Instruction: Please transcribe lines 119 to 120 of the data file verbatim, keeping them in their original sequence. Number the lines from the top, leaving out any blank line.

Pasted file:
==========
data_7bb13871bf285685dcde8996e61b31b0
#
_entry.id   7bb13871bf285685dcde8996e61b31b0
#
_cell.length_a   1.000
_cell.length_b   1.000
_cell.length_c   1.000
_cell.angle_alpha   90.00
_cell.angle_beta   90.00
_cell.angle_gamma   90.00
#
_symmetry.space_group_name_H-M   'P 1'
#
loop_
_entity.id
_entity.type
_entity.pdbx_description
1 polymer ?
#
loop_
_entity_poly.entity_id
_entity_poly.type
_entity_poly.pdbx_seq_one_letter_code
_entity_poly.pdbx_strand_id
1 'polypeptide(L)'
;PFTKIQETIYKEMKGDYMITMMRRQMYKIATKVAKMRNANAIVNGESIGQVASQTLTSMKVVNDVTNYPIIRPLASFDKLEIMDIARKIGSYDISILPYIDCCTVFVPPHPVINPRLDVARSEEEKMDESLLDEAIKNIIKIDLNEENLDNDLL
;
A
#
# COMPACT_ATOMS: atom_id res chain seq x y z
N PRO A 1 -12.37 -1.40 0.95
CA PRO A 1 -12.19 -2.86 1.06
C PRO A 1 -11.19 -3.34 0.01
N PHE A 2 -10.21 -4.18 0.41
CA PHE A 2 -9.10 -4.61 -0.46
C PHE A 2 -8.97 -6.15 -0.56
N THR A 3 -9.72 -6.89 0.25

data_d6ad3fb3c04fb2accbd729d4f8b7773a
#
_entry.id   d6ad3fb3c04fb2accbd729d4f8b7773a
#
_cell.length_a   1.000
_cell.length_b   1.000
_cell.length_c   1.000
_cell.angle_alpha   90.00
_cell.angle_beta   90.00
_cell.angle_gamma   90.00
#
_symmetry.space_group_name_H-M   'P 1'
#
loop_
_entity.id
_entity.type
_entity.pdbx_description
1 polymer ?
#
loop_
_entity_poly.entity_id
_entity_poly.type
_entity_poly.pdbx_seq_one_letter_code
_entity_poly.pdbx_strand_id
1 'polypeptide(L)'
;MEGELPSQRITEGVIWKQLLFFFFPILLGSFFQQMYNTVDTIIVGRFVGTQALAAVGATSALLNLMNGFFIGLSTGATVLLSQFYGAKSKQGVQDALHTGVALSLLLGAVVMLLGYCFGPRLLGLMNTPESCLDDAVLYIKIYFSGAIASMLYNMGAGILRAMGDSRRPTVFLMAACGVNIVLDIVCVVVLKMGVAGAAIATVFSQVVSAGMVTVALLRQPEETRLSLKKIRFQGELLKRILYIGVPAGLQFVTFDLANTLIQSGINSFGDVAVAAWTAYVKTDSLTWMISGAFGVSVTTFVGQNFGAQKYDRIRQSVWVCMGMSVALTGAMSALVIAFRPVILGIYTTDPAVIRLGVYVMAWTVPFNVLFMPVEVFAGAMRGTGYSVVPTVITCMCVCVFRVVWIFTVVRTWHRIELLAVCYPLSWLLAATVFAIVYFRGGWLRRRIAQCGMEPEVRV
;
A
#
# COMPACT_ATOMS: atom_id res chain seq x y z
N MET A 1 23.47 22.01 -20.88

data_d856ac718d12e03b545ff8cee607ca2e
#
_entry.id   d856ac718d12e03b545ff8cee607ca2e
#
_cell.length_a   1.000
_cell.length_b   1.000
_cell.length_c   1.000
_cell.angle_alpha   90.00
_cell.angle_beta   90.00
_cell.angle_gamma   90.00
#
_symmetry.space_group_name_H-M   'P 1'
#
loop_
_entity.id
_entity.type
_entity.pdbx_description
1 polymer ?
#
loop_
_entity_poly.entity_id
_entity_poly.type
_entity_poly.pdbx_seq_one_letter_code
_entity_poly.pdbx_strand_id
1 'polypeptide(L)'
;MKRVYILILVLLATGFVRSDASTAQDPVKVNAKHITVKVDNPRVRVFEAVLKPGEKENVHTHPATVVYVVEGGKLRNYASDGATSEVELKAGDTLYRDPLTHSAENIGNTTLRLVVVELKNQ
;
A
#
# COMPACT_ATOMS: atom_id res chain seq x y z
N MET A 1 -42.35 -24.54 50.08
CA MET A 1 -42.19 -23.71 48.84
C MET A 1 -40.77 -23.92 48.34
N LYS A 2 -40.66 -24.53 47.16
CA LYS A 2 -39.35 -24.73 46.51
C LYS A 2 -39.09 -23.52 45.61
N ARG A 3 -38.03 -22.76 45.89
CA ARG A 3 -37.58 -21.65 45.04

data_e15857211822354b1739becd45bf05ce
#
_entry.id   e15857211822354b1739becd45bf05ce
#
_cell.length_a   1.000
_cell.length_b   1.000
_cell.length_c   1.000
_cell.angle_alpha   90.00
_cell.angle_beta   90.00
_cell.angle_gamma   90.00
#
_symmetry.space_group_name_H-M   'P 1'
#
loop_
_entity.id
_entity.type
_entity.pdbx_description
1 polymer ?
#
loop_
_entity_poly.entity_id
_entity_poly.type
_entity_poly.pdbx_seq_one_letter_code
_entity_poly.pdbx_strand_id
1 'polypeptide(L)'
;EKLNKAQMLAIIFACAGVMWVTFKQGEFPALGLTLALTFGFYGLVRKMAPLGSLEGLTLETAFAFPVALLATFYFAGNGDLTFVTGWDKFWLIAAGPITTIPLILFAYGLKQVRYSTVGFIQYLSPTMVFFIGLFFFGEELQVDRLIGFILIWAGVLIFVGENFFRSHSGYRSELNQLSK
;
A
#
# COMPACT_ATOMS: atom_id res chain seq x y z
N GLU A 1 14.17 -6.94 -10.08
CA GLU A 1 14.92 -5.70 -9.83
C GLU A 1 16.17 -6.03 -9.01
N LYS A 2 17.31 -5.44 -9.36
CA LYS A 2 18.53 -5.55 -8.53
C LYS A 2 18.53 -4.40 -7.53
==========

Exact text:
#
loop_